# Create 3D volume mesh

I have a 3D numpy array containing loads of processed binary images. I’d like to turn this into a 3D volume mesh. I’d rather keep this to python rather than using external software.

I have used this so far:

``````verts, faces, normals, values = marching_cubes_lewiner(all_trabecular_slices, 0.0)
mlab.triangular_mesh([vert for vert in verts],
[vert for vert in verts],
[vert for vert in verts],
normals)
``````

but this only gives me the mesh of the “perimeter” or surface mesh of the shape: From a stack of images like this: How can I get this to be a “solid” 3D mesh?

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Hey @steersteer,

could you try to append a black image at the beginning and the end of your stack? The algorithm may then be able to see that your volume is closed…

Cheers,
Robert

2 Likes

Yes! That was it.
I’ve spent about 20 hours trying to work this out, can’t believe it was so simple.
Thanks

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You’re welcome. I think I spent 20 hours on thinking about that 3 years ago 2 Likes

Some other tips:

1. you can use np.pad to make sure pad the cube’s every face.
2. if you use the marching_cubes_lewiner’s step_size parameter, you may need a thick zero pad.
3. you can do a gaussian filter to make the result surface smooth (but you may need a thick pad).
4. you can use mesh_surface_area to count the surface area, (sum of all triangle’s area)
5. if your surface is a closed volume, you can count the object’s volume. (sum of mixed moment of every triangle to the (0,0,0))
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Do you have any suggestions for a package that could create a tetrahedral mesh? The triangle mesh only creates a “shell” but I’d like elements throughout. Something like PyMesh but this doesn’t work on windows yet

what 's your goal? you want to count the volume?

I do not think so. a isolate triangle is a surface, but all triangles build a volume, and it is more friendly to the gl engine. you can count surface area and volume. (if you need, I can tell you how to count). I think you can get all the geometry features by the triangles. except you want do a finite element analysis

and if you need tetrahedral indeed, you can follow the steps below:

1. use all the triangle vertex to build a Delaunay net. (scipy.spatial.Delaunay) then every cell is a tetrahedral.
2. but some tetrahedral is in the volume, others is out. you can choose the four vertex’s mean as a inner point, and use the original array mask to check if the mean point is true. you can remove all the out tetrahedral
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Yes, finite element analysis is my final goal for this. So I’ll need to use scipy.spatial.Delaunay for this?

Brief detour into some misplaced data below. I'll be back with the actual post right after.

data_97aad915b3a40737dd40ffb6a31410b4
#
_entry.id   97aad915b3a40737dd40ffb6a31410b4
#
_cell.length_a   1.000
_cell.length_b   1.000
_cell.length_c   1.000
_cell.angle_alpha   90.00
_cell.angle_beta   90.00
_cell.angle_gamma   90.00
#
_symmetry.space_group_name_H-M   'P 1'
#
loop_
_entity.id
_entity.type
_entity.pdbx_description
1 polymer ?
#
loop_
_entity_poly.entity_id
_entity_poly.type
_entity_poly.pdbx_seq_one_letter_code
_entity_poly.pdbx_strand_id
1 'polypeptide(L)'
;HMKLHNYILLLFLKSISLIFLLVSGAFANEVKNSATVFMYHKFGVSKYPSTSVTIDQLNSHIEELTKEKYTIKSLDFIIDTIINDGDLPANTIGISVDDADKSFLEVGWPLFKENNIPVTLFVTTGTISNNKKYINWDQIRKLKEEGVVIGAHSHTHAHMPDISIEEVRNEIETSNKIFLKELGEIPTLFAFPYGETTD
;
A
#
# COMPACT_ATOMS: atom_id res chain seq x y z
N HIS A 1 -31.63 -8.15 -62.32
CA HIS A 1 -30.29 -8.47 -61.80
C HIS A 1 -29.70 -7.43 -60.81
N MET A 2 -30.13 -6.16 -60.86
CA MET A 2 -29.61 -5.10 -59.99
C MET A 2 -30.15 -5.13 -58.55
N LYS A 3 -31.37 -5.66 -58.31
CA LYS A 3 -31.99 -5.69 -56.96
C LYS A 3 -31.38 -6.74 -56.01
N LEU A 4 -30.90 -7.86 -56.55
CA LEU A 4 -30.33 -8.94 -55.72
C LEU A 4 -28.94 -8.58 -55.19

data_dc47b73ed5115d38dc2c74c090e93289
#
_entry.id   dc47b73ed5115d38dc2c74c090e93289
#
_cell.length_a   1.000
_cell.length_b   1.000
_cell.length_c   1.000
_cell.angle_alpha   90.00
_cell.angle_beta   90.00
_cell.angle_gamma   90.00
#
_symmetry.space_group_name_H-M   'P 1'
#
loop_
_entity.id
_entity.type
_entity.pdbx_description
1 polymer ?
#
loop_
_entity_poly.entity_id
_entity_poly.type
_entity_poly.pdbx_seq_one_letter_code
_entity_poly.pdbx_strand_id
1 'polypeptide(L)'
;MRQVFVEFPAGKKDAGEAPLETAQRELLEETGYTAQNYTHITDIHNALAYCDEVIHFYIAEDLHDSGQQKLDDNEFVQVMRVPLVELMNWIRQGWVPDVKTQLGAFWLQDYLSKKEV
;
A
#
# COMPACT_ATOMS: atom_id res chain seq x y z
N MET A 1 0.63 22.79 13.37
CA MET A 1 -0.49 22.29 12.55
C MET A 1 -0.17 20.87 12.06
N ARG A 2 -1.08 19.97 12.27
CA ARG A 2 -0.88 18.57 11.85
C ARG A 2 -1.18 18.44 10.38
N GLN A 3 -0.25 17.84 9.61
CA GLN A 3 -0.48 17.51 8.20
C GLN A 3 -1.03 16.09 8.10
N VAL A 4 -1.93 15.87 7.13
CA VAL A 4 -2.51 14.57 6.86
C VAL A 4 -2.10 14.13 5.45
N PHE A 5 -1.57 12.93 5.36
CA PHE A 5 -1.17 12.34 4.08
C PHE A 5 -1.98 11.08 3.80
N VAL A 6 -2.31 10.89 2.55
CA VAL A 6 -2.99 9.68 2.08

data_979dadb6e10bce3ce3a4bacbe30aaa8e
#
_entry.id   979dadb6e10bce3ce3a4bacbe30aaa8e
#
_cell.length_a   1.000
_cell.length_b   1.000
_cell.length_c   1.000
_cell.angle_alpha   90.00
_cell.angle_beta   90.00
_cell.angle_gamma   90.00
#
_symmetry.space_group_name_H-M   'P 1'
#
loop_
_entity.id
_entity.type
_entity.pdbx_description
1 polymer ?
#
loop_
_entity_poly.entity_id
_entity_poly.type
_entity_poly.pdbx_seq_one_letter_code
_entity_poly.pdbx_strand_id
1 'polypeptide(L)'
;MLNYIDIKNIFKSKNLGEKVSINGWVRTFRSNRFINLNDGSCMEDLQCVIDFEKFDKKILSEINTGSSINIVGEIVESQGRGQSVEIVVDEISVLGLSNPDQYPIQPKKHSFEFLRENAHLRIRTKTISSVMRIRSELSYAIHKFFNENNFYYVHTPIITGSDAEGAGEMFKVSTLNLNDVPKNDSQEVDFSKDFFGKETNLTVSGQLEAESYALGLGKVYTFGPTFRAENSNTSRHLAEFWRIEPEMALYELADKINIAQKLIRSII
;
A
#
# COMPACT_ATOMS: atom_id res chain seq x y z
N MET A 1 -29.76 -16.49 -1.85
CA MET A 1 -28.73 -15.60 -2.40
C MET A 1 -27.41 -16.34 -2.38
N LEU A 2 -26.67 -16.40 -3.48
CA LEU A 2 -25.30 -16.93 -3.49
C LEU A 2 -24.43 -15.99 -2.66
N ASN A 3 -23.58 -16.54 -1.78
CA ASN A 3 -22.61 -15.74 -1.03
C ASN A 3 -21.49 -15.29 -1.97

I give you a demo in 2D.

``````from skimage.io import imread, imsave
from skimage.measure import find_contours, approximate_polygon
from scipy.spatial import Delaunay
import numpy as np
import matplotlib.pyplot as plt

ls = find_contours(img, 0)
ls = [approximate_polygon(i, 1) for i in ls]
vert = np.vstack(ls)
tri = Delaunay(vert).simplices

ax = plt.subplot(411)
ax.imshow(img, cmap='gray')

ax = plt.subplot(412)
ax.imshow(img, cmap='gray')
for i in ls: ax.plot(*i.T[::-1], 'red')

ax = plt.subplot(413)
ax.imshow(img, cmap='gray')
plt.triplot(*vert.T[::-1], tri)

ax = plt.subplot(414)
center = vert[tri[:,0]] + vert[tri[:,1]] + vert[tri[:,2]]
msk = img[tuple((center/3).astype(int).T)] == 0
ax.imshow(img, cmap='gray')
plt.triplot(*vert.T[::-1], tri[msk])
plt.show()
``````

Is this what you want?
(there is a little mistake in e, that because it is too sparse when approximate, I think it is not exists in your case)

@sofroniewn , @jni Does napari support text? As I know treating text in 3d engine is not easy, (using texture).

An inspiration from this question. This could be a general method to show text in 3d engine.

1. using pil draw in 2d array
2. find_contours, and approximate. (maybe we need limit the approximate method must leave a vertex in specific distance, nomatter how straight the line is)
3. Delaunay, and check every triangle in or out.
4. send the inner triangles to the engine.

Hi @yxdragon, that approach sounds interesting.

Adding text to napari is in progress here, including 3D rendering and editing, resizing etc. We’re just using the default text rendering provided by the vispy library napari that uses under the hood, and I’m not sure about the details of their implementation, but you can find some of it here.

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